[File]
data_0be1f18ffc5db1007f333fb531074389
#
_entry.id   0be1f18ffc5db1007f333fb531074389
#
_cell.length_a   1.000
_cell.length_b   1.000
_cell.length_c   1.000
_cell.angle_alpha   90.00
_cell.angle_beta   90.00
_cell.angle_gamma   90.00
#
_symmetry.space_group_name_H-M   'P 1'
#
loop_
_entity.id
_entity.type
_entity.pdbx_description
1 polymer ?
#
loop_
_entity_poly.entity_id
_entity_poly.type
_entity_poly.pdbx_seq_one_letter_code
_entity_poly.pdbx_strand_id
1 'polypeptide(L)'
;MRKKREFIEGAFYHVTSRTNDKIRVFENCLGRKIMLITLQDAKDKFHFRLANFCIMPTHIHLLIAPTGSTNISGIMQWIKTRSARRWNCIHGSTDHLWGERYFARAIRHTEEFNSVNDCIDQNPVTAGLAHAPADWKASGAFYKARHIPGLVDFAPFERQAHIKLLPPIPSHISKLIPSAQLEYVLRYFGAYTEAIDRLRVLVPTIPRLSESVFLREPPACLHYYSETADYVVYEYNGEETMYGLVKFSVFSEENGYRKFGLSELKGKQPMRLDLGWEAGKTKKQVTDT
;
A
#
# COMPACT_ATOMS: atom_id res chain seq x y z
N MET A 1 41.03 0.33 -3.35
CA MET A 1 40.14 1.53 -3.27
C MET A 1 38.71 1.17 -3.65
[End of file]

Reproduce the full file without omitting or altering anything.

data_0be1f18ffc5db1007f333fb531074389
#
_entry.id   0be1f18ffc5db1007f333fb531074389
#
_cell.length_a   1.000
_cell.length_b   1.000
_cell.length_c   1.000
_cell.angle_alpha   90.00
_cell.angle_beta   90.00
_cell.angle_gamma   90.00
#
_symmetry.space_group_name_H-M   'P 1'
#
loop_
_entity.id
_entity.type
_entity.pdbx_description
1 polymer ?
#
loop_
_entity_poly.entity_id
_entity_poly.type
_entity_poly.pdbx_seq_one_letter_code
_entity_poly.pdbx_strand_id
1 'polypeptide(L)'
;MRKKREFIEGAFYHVTSRTNDKIRVFENCLGRKIMLITLQDAKDKFHFRLANFCIMPTHIHLLIAPTGSTNISGIMQWIKTRSARRWNCIHGSTDHLWGERYFARAIRHTEEFNSVNDCIDQNPVTAGLAHAPADWKASGAFYKARHIPGLVDFAPFERQAHIKLLPPIPSHISKLIPSAQLEYVLRYFGAYTEAIDRLRVLVPTIPRLSESVFLREPPACLHYYSETADYVVYEYNGEETMYGLVKFSVFSEENGYRKFGLSELKGKQPMRLDLGWEAGKTKKQVTDT
;
A
#
# COMPACT_ATOMS: atom_id res chain seq x y z
N MET A 1 41.03 0.33 -3.35
CA MET A 1 40.14 1.53 -3.27
C MET A 1 38.71 1.17 -3.65